In the watch industry, there is no shortage of gimmicks. To grab the attention of existing and potential consumers, watch brands execute stunts to get their products out into the world. “Gimmicks” tend to evoke negative connotations, but I believe there is a wide spectrum of good and bad quality gimmicks in the watch world.
Bad Watch Gimmicks: The Random and Soulless
Let’s started with the bad end of the gimmick spectrum. As a rather extreme example of a bad gimmick, Franck Muller’s semi-recent release of their Encrypto collection, a Bitcoin-themed watch, takes the the cake.
At first, I really couldn’t believe this collection of watches exists. Honestly, there’s a part of me that still believes it isn’t real. And the reason these watches create such a surprised and confused reaction is because it’s completely arbitrary. My proposition is that every bad gimmick is random and therefore, soulless.
The Bitcoin-inspired Encrypto collection is completely random in that there is no concrete link between the Franck Muller brand and Bitcoin. When I think of a revolutionary, decentralized currency, Franck Muller doesn’t come to mind. That’s not particularly a Franck Muller issue though, as no mechanical watch in any way conjures a connection to Bitcoin in my mind. It doesn’t help that the brand does nothing to help consumers connect the dots either. Other than the usual description of materials and watchmaking processes used, there is nothing – not even a sentence – that speaks to the thought process and intention of these timepieces. It is assumed that it just makes sense…
With very little to hold onto, and very little context, Franck Muller’s work is entirely lost, leaving this collection to appear devoid of substance and soul.
Good Watch Gimmicks: Watches with Soul
I’ve heard so many collectors say, “Richard Mille is a marketing firm first and foremost.” In part, this is said as a bit of a slight against a brand wildly priced and hyped. But it’s true, Richard Mille is a marketing firm with a whole box of gimmicks. But I believe, many of them are good gimmicks – gimmicks with soul.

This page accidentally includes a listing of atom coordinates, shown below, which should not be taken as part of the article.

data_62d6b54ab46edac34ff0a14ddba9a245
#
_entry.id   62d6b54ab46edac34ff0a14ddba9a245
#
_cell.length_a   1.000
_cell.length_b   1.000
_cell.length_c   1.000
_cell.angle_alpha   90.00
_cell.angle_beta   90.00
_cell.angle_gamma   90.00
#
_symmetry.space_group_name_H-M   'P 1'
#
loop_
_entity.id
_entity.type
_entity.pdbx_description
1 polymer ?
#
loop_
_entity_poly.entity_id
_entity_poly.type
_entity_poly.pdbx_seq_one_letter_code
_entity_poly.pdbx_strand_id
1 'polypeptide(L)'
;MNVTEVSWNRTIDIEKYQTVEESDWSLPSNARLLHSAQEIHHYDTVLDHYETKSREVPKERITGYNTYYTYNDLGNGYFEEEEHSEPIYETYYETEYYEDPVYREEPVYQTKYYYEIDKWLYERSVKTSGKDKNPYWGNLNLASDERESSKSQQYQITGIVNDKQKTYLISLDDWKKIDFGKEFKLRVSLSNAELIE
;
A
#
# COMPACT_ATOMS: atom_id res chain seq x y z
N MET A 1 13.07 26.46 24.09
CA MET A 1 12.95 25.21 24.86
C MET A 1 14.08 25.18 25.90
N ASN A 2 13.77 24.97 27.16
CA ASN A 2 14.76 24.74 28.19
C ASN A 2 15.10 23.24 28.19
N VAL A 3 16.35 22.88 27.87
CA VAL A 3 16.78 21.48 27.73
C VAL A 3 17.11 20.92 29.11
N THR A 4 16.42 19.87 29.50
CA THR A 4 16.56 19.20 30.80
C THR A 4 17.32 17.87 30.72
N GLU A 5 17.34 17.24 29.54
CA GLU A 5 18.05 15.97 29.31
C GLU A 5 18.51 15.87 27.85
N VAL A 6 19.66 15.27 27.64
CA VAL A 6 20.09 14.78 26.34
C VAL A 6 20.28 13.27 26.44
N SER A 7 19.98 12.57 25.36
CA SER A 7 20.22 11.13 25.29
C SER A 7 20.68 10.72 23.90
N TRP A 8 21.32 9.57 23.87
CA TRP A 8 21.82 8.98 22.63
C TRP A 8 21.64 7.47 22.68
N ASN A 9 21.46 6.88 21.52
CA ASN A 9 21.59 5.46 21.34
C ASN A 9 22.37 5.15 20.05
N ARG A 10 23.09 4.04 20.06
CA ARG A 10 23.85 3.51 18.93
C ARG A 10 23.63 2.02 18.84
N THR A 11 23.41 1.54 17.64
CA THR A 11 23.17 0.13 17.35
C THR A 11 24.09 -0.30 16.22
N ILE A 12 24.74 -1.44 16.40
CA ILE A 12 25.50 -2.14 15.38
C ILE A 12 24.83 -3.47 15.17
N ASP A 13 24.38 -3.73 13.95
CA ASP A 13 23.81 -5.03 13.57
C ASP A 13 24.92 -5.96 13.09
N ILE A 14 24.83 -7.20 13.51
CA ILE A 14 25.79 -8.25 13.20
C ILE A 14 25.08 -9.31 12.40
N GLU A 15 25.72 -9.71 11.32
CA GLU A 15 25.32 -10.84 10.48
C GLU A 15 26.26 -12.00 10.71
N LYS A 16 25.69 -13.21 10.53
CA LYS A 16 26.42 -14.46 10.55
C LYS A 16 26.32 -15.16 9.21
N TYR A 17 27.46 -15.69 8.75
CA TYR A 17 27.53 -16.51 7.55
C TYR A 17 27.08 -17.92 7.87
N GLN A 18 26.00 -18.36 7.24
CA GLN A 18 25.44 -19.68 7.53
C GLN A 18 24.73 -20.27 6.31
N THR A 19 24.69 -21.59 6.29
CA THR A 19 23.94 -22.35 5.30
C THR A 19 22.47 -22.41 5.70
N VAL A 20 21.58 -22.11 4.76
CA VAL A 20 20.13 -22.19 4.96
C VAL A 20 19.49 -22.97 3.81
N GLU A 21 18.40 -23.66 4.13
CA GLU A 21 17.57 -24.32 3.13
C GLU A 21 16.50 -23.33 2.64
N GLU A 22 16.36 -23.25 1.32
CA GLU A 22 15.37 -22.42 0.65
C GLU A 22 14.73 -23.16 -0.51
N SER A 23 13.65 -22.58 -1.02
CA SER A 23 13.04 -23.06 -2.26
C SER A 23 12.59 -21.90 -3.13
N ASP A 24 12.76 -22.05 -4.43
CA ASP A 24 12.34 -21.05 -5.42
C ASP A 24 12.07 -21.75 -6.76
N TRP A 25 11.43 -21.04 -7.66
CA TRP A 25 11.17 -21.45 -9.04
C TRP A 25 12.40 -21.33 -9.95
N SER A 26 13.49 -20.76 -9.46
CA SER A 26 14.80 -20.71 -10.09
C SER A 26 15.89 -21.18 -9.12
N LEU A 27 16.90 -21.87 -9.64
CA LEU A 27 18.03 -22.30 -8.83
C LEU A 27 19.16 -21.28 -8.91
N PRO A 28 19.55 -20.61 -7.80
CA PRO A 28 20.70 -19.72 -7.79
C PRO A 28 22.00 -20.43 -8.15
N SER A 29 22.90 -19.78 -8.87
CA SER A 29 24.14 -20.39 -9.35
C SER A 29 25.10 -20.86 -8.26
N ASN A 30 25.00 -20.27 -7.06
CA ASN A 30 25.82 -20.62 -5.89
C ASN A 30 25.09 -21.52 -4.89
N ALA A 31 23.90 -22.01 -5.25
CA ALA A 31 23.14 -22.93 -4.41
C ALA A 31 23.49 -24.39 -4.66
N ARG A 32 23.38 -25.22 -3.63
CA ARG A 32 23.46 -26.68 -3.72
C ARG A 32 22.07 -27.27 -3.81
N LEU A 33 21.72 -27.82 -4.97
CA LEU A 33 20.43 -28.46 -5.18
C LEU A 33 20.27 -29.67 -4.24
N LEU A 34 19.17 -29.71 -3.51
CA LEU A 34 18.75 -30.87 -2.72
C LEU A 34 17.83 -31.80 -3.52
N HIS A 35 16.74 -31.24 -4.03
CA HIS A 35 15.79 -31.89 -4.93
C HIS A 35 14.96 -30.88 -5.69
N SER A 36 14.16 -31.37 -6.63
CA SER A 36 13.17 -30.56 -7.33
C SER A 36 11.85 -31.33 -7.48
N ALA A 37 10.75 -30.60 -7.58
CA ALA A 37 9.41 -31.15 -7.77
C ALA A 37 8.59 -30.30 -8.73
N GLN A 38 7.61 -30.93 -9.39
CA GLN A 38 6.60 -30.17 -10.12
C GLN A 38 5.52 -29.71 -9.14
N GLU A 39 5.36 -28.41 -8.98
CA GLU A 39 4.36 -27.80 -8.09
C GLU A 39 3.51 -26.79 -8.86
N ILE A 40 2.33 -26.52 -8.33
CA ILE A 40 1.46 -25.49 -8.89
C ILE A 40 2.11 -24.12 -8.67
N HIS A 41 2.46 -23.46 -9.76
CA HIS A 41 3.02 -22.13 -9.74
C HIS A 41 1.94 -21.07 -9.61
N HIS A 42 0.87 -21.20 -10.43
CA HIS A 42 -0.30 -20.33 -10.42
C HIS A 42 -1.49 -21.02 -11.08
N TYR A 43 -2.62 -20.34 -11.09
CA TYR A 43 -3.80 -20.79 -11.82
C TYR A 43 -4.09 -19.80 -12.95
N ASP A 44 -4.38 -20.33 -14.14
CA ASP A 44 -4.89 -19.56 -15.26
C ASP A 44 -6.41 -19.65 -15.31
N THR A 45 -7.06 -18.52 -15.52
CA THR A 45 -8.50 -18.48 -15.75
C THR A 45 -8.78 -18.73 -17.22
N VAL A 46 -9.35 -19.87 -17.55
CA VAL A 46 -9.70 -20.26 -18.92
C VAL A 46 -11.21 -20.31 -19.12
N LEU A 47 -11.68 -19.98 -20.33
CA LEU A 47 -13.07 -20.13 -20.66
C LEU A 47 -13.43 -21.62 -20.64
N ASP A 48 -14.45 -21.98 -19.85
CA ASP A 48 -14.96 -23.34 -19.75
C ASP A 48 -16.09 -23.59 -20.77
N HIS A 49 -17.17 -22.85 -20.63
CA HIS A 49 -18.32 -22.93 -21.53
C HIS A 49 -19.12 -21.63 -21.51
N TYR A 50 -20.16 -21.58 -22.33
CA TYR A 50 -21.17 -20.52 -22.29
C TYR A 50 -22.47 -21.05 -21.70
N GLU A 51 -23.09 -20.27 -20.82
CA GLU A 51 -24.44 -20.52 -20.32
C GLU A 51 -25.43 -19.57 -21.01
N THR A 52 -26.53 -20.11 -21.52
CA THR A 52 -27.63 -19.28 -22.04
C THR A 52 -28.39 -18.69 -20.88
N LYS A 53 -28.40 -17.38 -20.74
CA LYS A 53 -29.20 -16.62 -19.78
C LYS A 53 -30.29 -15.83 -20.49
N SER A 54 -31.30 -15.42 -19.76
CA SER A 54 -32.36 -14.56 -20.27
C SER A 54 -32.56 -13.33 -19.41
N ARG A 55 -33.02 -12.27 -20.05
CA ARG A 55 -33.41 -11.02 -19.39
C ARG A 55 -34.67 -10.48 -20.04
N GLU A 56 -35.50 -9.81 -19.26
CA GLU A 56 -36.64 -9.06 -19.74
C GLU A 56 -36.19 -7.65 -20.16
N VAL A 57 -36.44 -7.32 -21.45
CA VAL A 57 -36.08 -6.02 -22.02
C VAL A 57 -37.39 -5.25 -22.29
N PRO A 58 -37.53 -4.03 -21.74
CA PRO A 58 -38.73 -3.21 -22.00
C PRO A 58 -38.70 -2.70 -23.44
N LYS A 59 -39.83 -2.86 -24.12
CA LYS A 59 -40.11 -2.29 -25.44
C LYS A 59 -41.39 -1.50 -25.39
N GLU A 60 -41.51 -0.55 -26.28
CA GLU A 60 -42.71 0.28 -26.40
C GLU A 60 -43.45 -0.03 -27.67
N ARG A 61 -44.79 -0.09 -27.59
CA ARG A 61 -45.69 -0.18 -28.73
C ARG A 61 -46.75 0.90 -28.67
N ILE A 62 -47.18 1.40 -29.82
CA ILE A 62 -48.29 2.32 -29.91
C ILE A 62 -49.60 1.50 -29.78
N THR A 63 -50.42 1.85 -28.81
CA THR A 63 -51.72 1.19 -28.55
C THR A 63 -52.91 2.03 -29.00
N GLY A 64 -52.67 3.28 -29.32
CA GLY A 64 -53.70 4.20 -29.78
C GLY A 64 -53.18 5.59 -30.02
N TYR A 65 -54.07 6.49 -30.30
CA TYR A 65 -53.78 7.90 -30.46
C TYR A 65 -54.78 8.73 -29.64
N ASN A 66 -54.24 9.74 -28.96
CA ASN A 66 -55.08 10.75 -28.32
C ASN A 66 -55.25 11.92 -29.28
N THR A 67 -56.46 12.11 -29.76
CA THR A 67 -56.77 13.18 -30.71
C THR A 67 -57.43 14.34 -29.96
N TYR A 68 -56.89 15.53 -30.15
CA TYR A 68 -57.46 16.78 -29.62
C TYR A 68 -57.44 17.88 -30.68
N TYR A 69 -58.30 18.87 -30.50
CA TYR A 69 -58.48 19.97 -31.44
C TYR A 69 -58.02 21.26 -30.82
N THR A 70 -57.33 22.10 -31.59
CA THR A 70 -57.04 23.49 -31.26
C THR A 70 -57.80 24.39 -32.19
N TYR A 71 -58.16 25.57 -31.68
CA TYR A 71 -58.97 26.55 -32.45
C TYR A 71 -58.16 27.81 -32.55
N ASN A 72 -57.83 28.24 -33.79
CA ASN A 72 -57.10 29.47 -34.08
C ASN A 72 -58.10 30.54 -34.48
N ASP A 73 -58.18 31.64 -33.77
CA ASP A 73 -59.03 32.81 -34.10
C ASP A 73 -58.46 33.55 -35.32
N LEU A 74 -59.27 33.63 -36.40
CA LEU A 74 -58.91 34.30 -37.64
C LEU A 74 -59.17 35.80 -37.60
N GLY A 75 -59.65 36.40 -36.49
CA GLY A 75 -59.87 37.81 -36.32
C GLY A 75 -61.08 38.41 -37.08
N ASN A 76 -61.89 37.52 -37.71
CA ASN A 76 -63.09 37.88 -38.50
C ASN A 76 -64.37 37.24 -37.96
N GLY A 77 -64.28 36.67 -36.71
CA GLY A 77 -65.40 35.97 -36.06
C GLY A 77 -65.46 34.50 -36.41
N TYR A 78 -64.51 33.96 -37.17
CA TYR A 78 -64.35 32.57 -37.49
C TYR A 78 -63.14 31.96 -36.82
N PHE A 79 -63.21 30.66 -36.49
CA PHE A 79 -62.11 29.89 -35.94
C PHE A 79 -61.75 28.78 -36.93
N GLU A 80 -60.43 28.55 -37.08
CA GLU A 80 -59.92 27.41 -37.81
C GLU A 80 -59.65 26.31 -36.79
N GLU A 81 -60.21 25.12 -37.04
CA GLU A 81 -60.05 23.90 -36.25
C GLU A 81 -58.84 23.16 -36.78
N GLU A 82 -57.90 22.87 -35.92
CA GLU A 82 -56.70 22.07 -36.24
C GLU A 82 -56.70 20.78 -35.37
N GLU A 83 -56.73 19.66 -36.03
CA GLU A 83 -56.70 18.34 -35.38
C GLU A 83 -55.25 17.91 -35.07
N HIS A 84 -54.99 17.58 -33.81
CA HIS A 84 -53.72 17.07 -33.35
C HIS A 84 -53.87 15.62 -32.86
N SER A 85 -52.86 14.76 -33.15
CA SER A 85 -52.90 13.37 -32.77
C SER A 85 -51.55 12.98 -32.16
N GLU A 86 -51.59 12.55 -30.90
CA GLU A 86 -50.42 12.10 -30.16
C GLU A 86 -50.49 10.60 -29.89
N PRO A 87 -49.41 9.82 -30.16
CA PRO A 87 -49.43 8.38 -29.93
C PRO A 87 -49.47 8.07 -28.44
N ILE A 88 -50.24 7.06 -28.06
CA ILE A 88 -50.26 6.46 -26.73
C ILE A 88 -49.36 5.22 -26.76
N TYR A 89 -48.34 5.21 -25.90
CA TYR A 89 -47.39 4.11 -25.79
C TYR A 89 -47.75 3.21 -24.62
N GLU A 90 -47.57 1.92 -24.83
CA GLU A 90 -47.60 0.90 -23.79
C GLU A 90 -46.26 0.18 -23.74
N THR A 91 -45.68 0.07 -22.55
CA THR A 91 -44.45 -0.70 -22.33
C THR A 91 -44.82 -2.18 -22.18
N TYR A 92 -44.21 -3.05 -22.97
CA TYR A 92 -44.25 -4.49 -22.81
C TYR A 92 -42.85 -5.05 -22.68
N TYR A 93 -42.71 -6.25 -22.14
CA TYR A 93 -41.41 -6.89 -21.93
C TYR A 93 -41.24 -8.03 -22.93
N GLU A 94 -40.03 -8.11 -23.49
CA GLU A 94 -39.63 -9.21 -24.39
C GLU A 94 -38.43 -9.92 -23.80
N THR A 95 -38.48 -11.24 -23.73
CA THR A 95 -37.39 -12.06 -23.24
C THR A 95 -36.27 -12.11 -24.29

Brand ambassadors are probably the oldest gimmick in the industry. Put your product on a person who is perceived as elegant or cool, and hope to God some of that rubs off on your brand.
Richard Mille’s early partnerships, especially with Rafael Nadal and F1 racers, feel a little more active, or engaged, than the status quo ambassadorships. This is due to the fact that Richard Mille’s partnerships reinforce the product’s proposition and typify the brand’s core value at the intersection of ultra technical and ultra high performance watches.
When Richard Mille approached Rafael Nadal in 2008, tennis players were not wearing watches during matches. Watches were too clunky, heavy, and generally not built to endure professional play. This is why, Richard pitched Rafael Nadal the concept of a watch so light on the wrist, it goes unnoticed, while having high shock resistance to withstand the brutal conditions of competition. This watch, the RM 027, delivered on all the promises Richard Mille himself made to Nadal, and Nadal went on to became the first tennis player to wear a tourbillon sports watch during a Grand Slam final, winning the French Open in 2010.
There’s a fine, fuzzy line between gimmicks and marketing. To some people, they could mean the same thing (both are seeking attention, after all). In fact, I believe that the impulse that drives a company to produce Bitcoin-themed watches, is the same culprit behind bad watch marketing. This impulse to produce random, soulless gimmicks – intentionally or unintentionally – all boils down to this: behind every bad gimmick, there is a desperate brand. Any brand that disregards its own values, stops thinking about the connection between brand and gimmick and embraces complete randomness, is in an existential death spiral.
This is why gimmicky watch releases are interesting. It’s a litmus test to see whether a brand knows what it’s doing, or is crying for help.
Another day with the beast,